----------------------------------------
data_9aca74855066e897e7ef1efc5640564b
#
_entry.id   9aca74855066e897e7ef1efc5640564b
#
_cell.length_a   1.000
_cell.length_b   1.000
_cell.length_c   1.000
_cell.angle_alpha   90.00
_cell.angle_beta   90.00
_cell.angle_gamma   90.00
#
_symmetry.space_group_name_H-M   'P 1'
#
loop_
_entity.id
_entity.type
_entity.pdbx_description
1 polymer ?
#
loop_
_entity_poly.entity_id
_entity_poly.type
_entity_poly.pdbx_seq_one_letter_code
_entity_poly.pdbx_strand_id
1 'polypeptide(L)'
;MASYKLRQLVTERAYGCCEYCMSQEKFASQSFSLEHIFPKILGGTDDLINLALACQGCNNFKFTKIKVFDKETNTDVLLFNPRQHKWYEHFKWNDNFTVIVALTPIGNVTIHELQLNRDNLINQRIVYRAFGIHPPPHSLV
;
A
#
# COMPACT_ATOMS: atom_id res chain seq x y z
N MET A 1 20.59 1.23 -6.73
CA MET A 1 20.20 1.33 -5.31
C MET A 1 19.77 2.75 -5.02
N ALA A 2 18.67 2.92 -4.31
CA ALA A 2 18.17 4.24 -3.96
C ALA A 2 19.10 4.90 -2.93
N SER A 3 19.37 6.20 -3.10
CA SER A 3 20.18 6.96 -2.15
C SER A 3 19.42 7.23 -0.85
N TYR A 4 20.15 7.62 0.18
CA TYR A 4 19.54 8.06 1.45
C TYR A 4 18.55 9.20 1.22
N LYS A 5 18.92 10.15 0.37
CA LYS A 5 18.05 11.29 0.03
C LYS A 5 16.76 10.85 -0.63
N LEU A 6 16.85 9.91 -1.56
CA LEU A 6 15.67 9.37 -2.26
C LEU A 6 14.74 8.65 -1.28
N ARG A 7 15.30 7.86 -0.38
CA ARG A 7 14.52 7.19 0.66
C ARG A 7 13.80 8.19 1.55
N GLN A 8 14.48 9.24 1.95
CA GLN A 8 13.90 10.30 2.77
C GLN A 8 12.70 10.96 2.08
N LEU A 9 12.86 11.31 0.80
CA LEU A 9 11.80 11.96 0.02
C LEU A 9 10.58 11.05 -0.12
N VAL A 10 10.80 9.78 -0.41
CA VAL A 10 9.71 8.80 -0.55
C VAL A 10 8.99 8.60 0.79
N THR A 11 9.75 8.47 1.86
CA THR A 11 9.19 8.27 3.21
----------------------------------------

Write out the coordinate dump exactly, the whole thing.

data_9aca74855066e897e7ef1efc5640564b
#
_entry.id   9aca74855066e897e7ef1efc5640564b
#
_cell.length_a   1.000
_cell.length_b   1.000
_cell.length_c   1.000
_cell.angle_alpha   90.00
_cell.angle_beta   90.00
_cell.angle_gamma   90.00
#
_symmetry.space_group_name_H-M   'P 1'
#
loop_
_entity.id
_entity.type
_entity.pdbx_description
1 polymer ?
#
loop_
_entity_poly.entity_id
_entity_poly.type
_entity_poly.pdbx_seq_one_letter_code
_entity_poly.pdbx_strand_id
1 'polypeptide(L)'
;MASYKLRQLVTERAYGCCEYCMSQEKFASQSFSLEHIFPKILGGTDDLINLALACQGCNNFKFTKIKVFDKETNTDVLLFNPRQHKWYEHFKWNDNFTVIVALTPIGNVTIHELQLNRDNLINQRIVYRAFGIHPPPHSLV
;
A
#
# COMPACT_ATOMS: atom_id res chain seq x y z
N MET A 1 20.59 1.23 -6.73
CA MET A 1 20.20 1.33 -5.31
C MET A 1 19.77 2.75 -5.02
N ALA A 2 18.67 2.92 -4.31
CA ALA A 2 18.17 4.24 -3.96
C ALA A 2 19.10 4.90 -2.93
N SER A 3 19.37 6.20 -3.10
CA SER A 3 20.18 6.96 -2.15
C SER A 3 19.42 7.23 -0.85
N TYR A 4 20.15 7.62 0.18
CA TYR A 4 19.54 8.06 1.45
C TYR A 4 18.55 9.20 1.22
N LYS A 5 18.92 10.15 0.37
CA LYS A 5 18.05 11.29 0.03
C LYS A 5 16.76 10.85 -0.63
N LEU A 6 16.85 9.91 -1.56
CA LEU A 6 15.67 9.37 -2.26
C LEU A 6 14.74 8.65 -1.28
N ARG A 7 15.30 7.86 -0.38
CA ARG A 7 14.52 7.19 0.66
C ARG A 7 13.80 8.19 1.55
N GLN A 8 14.48 9.24 1.95
CA GLN A 8 13.90 10.30 2.77
C GLN A 8 12.70 10.96 2.08
N LEU A 9 12.86 11.31 0.80
CA LEU A 9 11.80 11.96 0.02
C LEU A 9 10.58 11.05 -0.12
N VAL A 10 10.80 9.78 -0.41
CA VAL A 10 9.71 8.80 -0.55
C VAL A 10 8.99 8.60 0.79
N THR A 11 9.75 8.47 1.86
CA THR A 11 9.19 8.27 3.21